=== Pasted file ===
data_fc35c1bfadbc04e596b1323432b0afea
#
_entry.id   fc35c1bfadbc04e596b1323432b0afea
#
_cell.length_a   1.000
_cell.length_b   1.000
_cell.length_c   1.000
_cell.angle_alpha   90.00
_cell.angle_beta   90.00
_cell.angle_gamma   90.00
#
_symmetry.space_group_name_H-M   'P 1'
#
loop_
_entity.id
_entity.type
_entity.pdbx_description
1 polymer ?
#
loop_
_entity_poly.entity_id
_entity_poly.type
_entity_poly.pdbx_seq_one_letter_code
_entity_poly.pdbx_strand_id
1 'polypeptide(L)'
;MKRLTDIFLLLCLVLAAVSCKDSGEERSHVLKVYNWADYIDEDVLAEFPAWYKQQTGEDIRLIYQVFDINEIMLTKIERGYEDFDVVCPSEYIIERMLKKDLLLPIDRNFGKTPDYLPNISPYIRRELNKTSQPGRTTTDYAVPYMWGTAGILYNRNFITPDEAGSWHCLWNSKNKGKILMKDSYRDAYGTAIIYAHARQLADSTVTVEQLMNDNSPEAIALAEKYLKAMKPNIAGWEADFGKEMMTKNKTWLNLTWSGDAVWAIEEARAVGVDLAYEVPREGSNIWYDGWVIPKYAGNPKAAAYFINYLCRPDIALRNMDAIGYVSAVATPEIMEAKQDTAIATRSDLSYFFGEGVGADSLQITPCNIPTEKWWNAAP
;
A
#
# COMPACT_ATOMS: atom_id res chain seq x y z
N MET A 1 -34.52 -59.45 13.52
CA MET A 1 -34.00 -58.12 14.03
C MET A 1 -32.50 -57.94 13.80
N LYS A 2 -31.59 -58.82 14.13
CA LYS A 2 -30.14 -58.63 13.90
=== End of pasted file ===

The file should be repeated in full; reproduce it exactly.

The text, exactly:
data_fc35c1bfadbc04e596b1323432b0afea
#
_entry.id   fc35c1bfadbc04e596b1323432b0afea
#
_cell.length_a   1.000
_cell.length_b   1.000
_cell.length_c   1.000
_cell.angle_alpha   90.00
_cell.angle_beta   90.00
_cell.angle_gamma   90.00
#
_symmetry.space_group_name_H-M   'P 1'
#
loop_
_entity.id
_entity.type
_entity.pdbx_description
1 polymer ?
#
loop_
_entity_poly.entity_id
_entity_poly.type
_entity_poly.pdbx_seq_one_letter_code
_entity_poly.pdbx_strand_id
1 'polypeptide(L)'
;MKRLTDIFLLLCLVLAAVSCKDSGEERSHVLKVYNWADYIDEDVLAEFPAWYKQQTGEDIRLIYQVFDINEIMLTKIERGYEDFDVVCPSEYIIERMLKKDLLLPIDRNFGKTPDYLPNISPYIRRELNKTSQPGRTTTDYAVPYMWGTAGILYNRNFITPDEAGSWHCLWNSKNKGKILMKDSYRDAYGTAIIYAHARQLADSTVTVEQLMNDNSPEAIALAEKYLKAMKPNIAGWEADFGKEMMTKNKTWLNLTWSGDAVWAIEEARAVGVDLAYEVPREGSNIWYDGWVIPKYAGNPKAAAYFINYLCRPDIALRNMDAIGYVSAVATPEIMEAKQDTAIATRSDLSYFFGEGVGADSLQITPCNIPTEKWWNAAP
;
A
#
# COMPACT_ATOMS: atom_id res chain seq x y z
N MET A 1 -34.52 -59.45 13.52
CA MET A 1 -34.00 -58.12 14.03
C MET A 1 -32.50 -57.94 13.80
N LYS A 2 -31.59 -58.82 14.13
CA LYS A 2 -30.14 -58.63 13.90